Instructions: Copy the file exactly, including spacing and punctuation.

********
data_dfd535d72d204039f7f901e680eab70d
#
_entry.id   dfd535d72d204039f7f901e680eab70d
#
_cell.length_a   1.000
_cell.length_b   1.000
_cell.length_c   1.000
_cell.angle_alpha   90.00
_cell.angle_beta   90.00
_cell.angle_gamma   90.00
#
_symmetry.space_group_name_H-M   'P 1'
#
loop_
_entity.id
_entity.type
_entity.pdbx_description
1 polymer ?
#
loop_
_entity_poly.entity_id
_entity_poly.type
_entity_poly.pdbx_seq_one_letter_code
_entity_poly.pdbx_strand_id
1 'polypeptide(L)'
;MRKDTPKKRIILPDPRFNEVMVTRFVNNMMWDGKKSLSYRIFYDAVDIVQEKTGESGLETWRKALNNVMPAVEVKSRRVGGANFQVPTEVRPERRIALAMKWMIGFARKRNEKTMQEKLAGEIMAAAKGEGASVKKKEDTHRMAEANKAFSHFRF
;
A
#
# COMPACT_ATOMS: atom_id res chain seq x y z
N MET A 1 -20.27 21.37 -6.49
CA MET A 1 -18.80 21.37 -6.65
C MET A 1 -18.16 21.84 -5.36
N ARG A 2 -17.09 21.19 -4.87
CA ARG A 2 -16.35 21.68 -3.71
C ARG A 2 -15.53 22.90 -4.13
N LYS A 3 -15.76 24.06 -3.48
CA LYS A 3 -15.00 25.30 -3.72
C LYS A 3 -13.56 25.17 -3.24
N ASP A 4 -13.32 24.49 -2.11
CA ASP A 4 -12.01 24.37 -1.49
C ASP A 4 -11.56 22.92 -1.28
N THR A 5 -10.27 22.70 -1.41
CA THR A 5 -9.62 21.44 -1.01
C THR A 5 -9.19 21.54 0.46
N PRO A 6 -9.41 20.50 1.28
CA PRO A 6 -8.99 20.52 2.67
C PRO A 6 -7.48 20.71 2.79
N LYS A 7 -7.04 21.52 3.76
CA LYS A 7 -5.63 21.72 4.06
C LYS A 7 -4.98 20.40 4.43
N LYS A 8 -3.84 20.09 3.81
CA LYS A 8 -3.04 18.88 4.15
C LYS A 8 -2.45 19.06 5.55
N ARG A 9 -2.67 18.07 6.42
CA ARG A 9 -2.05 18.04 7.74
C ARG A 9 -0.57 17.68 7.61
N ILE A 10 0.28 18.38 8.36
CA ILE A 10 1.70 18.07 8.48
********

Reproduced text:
data_dfd535d72d204039f7f901e680eab70d
#
_entry.id   dfd535d72d204039f7f901e680eab70d
#
_cell.length_a   1.000
_cell.length_b   1.000
_cell.length_c   1.000
_cell.angle_alpha   90.00
_cell.angle_beta   90.00
_cell.angle_gamma   90.00
#
_symmetry.space_group_name_H-M   'P 1'
#
loop_
_entity.id
_entity.type
_entity.pdbx_description
1 polymer ?
#
loop_
_entity_poly.entity_id
_entity_poly.type
_entity_poly.pdbx_seq_one_letter_code
_entity_poly.pdbx_strand_id
1 'polypeptide(L)'
;MRKDTPKKRIILPDPRFNEVMVTRFVNNMMWDGKKSLSYRIFYDAVDIVQEKTGESGLETWRKALNNVMPAVEVKSRRVGGANFQVPTEVRPERRIALAMKWMIGFARKRNEKTMQEKLAGEIMAAAKGEGASVKKKEDTHRMAEANKAFSHFRF
;
A
#
# COMPACT_ATOMS: atom_id res chain seq x y z
N MET A 1 -20.27 21.37 -6.49
CA MET A 1 -18.80 21.37 -6.65
C MET A 1 -18.16 21.84 -5.36
N ARG A 2 -17.09 21.19 -4.87
CA ARG A 2 -16.35 21.68 -3.71
C ARG A 2 -15.53 22.90 -4.13
N LYS A 3 -15.76 24.06 -3.48
CA LYS A 3 -15.00 25.30 -3.72
C LYS A 3 -13.56 25.17 -3.24
N ASP A 4 -13.32 24.49 -2.11
CA ASP A 4 -12.01 24.37 -1.49
C ASP A 4 -11.56 22.92 -1.28
N THR A 5 -10.27 22.70 -1.41
CA THR A 5 -9.62 21.44 -1.01
C THR A 5 -9.19 21.54 0.46
N PRO A 6 -9.41 20.50 1.28
CA PRO A 6 -8.99 20.52 2.67
C PRO A 6 -7.48 20.71 2.79
N LYS A 7 -7.04 21.52 3.76
CA LYS A 7 -5.63 21.72 4.06
C LYS A 7 -4.98 20.40 4.43
N LYS A 8 -3.84 20.09 3.81
CA LYS A 8 -3.04 18.88 4.15
C LYS A 8 -2.45 19.06 5.55
N ARG A 9 -2.67 18.07 6.42
CA ARG A 9 -2.05 18.04 7.74
C ARG A 9 -0.57 17.68 7.61
N ILE A 10 0.28 18.38 8.36
CA ILE A 10 1.70 18.07 8.48